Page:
The Gingerbread Mouse--A Retelling Activity

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SWBAT to retell a story and write about the character. Student Objective: I can retell a story, and write about my mouse..

Big Idea

Using props to retell a story builds a deeper understanding of the story.


5 minutes

Throughout the month of December, I read gingerbread stories.  The story, The Gingerbread Mouse, is one of my favorites because it goes in a different direction than the Gingerbread Man-like books.

Children, some join me on the rug for a story.  It is called The Gingerbread Mouse, and it is different than the other types of gingerbread stories that we have been hearing.  In this story, a mouse loses her home and needs to find another.  She comes upon a gingerbread house and it works out for a while, but then something happens.  I would like you to make predictions about what you think will happen next. Now let's hear the story.

I limit the predictions to three children so that we can go on to read the story.   


30 minutes

Learning to retell a story thoughtfully is critical to learning to write a story and to build comprehension. Sometimes the student practices, referring to the book until the story is learned and the student feels confident enough to share. Students can use small props and puppets to help them as they learn to retell.

After reading the story of Gingerbread Mouse, the children will build a paperbag gingerbread house and colored paper.  The class will also be making candy cane mice from felt and candy canes.  If you do not want to make the mice this way, you can give the children copypaper with a mouse picture to color to help with the retelling.  The Paper bag house that they are building represents the mouse's house.  While most of the class is decorating their houses, I will work with a small group of children to do a writing activity that has the children expand on the character of the mouse.  Once the children have finished the houses and the writing activity, the children will pair up with someone at their table and share their story called "Meet My Mouse."  At the end we will all meet back at the rug for a retelling.

What did you think about this story?  Was it like The Gingerbread Man?  Who can tell me some of the events in this story?  When I call on you, try to tell me the very next thing that happened after the event of which your classmate spoke.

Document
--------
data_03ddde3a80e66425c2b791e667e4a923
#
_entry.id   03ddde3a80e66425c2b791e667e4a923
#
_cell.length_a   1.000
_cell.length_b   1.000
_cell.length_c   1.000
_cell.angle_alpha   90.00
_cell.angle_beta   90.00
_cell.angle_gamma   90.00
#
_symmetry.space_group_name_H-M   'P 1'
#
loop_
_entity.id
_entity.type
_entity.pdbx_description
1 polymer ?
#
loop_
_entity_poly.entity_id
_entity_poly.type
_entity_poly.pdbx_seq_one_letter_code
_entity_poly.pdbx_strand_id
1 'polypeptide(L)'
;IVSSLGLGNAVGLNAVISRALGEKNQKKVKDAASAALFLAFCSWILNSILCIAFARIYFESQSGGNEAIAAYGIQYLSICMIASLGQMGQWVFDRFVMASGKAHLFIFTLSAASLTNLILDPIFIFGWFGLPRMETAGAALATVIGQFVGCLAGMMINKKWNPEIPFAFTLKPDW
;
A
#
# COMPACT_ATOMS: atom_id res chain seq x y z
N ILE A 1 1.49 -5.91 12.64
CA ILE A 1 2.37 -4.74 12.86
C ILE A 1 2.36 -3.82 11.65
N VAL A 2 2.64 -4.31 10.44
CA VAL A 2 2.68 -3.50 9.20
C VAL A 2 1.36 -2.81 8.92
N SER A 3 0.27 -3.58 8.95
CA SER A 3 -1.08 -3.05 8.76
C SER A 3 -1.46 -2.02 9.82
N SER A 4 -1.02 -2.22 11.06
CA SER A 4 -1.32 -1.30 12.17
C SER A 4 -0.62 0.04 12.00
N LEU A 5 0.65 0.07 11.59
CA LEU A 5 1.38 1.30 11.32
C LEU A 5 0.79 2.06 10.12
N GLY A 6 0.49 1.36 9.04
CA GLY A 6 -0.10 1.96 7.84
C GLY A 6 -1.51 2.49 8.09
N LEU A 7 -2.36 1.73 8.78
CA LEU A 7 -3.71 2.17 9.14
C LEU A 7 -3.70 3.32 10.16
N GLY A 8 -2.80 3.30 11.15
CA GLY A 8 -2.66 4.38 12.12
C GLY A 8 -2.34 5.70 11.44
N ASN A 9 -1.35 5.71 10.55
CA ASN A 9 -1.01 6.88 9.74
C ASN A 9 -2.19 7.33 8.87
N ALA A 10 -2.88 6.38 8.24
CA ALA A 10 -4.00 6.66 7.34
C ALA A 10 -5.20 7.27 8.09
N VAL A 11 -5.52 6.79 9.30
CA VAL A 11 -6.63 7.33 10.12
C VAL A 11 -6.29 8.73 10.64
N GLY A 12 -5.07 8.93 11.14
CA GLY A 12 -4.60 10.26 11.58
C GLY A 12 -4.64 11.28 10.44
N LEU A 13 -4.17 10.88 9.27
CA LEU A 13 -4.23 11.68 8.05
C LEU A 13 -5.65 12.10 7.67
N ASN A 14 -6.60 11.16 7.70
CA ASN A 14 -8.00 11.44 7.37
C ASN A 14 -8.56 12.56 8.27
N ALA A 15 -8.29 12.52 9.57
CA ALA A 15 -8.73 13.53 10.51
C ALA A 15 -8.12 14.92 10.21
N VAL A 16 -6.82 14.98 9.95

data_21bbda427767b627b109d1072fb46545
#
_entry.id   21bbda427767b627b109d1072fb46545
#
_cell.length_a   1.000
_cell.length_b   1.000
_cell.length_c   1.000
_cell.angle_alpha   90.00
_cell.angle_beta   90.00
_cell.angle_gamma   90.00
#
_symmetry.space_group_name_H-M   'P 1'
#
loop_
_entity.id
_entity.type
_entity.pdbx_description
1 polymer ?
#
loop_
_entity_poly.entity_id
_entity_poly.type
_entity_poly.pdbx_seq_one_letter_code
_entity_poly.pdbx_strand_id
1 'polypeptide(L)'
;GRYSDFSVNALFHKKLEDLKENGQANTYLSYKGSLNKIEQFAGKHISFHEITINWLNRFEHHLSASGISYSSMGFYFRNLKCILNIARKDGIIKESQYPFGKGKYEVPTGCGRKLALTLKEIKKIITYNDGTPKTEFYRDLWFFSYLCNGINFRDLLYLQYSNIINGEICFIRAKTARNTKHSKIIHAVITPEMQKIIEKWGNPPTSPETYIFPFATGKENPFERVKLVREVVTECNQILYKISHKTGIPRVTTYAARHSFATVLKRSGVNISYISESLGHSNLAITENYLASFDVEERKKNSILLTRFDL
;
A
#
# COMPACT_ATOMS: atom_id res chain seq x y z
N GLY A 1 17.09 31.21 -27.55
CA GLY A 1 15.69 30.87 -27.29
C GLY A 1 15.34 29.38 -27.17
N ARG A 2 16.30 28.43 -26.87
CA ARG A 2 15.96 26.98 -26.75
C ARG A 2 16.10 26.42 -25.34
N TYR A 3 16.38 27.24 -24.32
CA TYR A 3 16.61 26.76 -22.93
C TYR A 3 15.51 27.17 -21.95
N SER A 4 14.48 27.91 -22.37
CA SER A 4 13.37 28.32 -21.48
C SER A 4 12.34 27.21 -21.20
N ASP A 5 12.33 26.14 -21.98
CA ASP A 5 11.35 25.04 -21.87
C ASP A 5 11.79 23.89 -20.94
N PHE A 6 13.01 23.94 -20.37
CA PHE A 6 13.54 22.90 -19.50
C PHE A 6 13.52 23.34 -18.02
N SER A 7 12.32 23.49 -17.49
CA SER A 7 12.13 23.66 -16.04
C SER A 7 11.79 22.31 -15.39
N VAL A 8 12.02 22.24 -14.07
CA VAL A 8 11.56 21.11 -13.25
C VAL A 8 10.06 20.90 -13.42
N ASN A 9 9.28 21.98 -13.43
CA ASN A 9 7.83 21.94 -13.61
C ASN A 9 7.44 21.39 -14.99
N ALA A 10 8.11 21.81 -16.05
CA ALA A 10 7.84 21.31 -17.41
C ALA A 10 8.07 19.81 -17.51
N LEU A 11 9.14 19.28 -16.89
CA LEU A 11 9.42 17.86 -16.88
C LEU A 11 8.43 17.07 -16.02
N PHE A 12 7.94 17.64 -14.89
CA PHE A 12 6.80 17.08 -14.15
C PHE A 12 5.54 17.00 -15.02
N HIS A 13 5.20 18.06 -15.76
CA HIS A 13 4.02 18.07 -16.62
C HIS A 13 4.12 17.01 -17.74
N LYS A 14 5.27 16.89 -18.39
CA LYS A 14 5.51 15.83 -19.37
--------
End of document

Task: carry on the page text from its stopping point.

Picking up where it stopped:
To go along with the idea of retelling the story, you will be making a paperbag gingerbread house and a candy cane mouse.  You will use these two things to retell the story to a friend, and to a family member when you get home.

While you are working on assembling your houses, I will work with one table at a time to help with the writing activity, Meet My Mouse, that goes with this story.  When you are writing about your mouse, I want you to think about the things that a reader would want to know.  Remember, your mouse is a special mouse.  It has a name that you have given to it.  How old is your mouse?  What does your mouse like to do?  Does it have a favorite snack?  Because we have said that it is a special mouse, it probably can do something that a regular mouse can't do.  What would you have your mouse do?  One we have worked together to get your page written, you will need to draw a very detailed picture of your mouse doing whatever it is that is so special.  We are going to take everyone's pages to make a book for our room, but it needs to be your finest work.  Make sure to show your picture to a friend and see if he can tell you what is happening in the picture.  If he can not, then that usually means that you need to either work more neatly or add more details.

When all of your work is completed you may take your house and mouse to the rug area to practice retelling the details of our story about the Gingerbread Mouse.  We will meet again in a fifteen minutes to do our retellings.  I will chose a few to tell the story to the whole class.


10 minutes

Retelling is often the comprehension part of primary assessment, and this tool is a way of improving comprehension and writing.  I like to focus in on teaching the children what are most important things  to tell about from the story, and then, to tell the details in the right order. This gives me insight into their listening abilities and how they make sense of the things that are being taught to them.

For this activity, I will be walking around the room listening to the retellings.  I will be listening for key details:

The mouse's house being destroyed.

The mouse looking for a new home.

Mouse finding a gingerbread house and moving in with the family.

Mouse making furniture.

Mouse meeting Santa and him giving her a dollhouse.

The mouse making friends with the little girl.